It’s more optimal rain water management that will help better water security, sustainable water availability, food production, livelihoods and agricultural security, among others. What is the road map to learn this and learn fast? There is no immediate light to the end of the tunnel.
It’s great to see the top edit in THE TIMES OF INDIA today (Aug 12, 2019) calling for urgent review of flood management in India. Indeed the current floods can be a big wake up call.
TOI Edit rightly says: “Similarly, there’s also an urgent need to upgrade dam management in the region. Despite heavy rain warnings, why couldn’t Maharashtra and Karnataka coordinate to release dam waters downstream as a pre-emptive measure? We need much more proactive and punctilious supervision of dam waters.” Indeed there is need to fix the responsibilities of failures in Dam Management, including forecasting failures, Violations of rule curves, mismanagement of reservoirs and lack of information sharing and coordination. Continue reading “DRP News Bulletin 12 August 2019: URGENT REVIEW OF FLOOD MANAGEMENT REQUIRED”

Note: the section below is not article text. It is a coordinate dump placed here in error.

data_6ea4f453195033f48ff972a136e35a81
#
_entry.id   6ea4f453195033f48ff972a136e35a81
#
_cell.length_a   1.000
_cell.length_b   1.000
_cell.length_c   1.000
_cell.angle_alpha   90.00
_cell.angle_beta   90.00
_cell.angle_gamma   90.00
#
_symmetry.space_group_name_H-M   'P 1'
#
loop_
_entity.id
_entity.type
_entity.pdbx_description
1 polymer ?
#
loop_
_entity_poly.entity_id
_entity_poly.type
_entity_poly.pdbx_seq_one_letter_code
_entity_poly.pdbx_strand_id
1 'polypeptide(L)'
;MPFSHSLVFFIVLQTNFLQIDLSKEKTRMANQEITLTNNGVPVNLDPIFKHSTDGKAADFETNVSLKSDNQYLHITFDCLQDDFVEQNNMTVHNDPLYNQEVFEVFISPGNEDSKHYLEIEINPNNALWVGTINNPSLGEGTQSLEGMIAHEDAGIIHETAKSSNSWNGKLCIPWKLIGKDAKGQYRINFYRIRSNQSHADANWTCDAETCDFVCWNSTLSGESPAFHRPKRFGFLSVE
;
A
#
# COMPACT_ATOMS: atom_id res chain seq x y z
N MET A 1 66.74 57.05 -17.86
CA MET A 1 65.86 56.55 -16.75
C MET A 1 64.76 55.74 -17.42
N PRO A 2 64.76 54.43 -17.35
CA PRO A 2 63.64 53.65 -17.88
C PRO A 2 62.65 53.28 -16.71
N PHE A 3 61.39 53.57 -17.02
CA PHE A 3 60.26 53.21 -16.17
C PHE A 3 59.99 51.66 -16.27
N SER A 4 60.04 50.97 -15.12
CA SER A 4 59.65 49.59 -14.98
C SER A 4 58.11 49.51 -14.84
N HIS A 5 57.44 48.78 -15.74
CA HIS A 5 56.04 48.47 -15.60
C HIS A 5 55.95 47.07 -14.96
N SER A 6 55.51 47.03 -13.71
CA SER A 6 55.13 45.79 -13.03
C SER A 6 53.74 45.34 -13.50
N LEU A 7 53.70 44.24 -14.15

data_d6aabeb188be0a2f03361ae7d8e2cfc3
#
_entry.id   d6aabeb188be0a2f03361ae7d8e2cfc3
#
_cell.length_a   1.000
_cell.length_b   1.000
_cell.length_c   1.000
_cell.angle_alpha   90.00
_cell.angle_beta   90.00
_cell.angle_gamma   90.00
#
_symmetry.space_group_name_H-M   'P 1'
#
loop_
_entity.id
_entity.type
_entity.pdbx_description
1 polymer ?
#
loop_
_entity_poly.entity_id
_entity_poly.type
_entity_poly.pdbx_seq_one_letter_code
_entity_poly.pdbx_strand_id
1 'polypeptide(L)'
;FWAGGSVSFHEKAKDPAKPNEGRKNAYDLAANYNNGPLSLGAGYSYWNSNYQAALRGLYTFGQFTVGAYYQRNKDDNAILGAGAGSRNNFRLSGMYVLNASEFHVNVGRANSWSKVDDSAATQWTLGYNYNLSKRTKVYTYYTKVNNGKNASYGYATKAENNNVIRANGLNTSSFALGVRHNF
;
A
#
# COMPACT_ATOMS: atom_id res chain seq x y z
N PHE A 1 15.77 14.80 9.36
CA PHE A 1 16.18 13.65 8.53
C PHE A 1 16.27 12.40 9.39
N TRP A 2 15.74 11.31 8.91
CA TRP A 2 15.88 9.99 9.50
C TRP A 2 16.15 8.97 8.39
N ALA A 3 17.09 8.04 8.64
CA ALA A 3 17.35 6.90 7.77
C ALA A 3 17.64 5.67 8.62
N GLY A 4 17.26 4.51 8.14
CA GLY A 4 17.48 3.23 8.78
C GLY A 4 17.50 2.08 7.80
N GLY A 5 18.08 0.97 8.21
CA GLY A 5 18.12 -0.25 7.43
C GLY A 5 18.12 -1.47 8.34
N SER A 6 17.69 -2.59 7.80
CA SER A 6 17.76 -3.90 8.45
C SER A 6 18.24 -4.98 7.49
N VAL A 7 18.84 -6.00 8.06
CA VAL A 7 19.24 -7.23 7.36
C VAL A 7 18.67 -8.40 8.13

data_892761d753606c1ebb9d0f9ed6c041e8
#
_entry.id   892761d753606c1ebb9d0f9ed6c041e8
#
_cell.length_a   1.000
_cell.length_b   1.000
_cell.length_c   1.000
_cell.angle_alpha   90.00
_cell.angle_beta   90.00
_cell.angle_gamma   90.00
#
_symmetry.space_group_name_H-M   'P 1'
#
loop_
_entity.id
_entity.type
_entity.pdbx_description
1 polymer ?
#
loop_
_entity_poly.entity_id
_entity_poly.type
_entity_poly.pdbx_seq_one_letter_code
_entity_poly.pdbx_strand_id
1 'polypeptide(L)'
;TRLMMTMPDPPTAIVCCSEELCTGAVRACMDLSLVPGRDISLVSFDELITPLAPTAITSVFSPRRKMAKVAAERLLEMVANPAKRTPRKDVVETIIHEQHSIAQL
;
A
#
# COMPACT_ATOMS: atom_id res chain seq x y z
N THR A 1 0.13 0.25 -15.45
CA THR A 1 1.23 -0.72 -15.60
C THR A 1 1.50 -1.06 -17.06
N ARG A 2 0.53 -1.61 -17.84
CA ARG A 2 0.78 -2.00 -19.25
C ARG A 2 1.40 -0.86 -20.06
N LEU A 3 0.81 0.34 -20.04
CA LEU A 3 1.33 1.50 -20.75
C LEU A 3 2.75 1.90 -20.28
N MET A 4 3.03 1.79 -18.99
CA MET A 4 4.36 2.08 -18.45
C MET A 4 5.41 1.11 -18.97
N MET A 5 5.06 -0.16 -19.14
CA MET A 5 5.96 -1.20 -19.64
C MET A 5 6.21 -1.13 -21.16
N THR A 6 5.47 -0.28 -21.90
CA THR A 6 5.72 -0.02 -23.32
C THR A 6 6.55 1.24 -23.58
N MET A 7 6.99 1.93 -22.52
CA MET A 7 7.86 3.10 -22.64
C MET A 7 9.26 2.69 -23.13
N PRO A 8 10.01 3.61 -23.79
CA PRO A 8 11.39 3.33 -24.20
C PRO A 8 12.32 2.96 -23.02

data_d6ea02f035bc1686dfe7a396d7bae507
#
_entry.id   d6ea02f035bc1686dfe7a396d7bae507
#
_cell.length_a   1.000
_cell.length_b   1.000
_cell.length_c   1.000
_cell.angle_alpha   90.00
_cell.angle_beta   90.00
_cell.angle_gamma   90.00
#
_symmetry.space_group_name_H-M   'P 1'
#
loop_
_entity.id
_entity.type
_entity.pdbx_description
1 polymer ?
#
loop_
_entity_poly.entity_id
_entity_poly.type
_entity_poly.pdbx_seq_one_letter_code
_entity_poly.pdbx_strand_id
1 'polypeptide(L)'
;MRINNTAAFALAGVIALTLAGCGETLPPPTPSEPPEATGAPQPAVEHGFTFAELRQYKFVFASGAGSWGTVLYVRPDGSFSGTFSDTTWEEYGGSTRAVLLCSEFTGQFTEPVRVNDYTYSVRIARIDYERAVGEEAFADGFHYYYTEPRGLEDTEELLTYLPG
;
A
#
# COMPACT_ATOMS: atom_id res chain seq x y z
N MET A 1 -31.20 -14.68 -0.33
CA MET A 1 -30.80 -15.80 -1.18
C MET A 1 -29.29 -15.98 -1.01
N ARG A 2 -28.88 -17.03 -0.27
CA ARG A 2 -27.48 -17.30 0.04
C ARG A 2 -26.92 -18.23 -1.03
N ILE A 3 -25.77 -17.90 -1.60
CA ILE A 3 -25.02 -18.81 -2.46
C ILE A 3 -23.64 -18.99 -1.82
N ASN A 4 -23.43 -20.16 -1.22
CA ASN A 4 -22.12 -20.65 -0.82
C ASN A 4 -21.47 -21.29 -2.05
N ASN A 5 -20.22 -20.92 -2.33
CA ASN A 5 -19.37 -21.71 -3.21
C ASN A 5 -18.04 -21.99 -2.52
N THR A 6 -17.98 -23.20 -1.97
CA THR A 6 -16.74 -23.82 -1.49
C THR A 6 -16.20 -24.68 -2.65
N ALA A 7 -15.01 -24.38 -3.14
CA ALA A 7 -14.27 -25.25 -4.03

Following death of Swami Gyan Swaroop Sanand (Prof G D Agarwal) while on fast unto death on Oct 11, 2018 and disappearance of Swami Gopal Das ji from AIIMS-Delhi, Swami Aatmabodhanand ji has been on fast unto death at Matri Sadan, Haridwar since Oct 24, 2019. In a letter to the Prime Minister on April 19, 2019 he has said that if the government does respond by April 25, 2019 to the four demands for which the fast undo death is undertaken, he will leave water from April 27, 2019. The four demands are well known:
- Cancel all under construction and proposed dams on Bhagirathi, Alaknanda and their tributaries.
- Prohibit all mining and tree cutting in the Ganga flood plains, particularly in Haridwar
- Enact Ganga Act for the preservation of River Ganga, the draft of which has been sent to the govt.
- Constitute an autonomous Ganga Council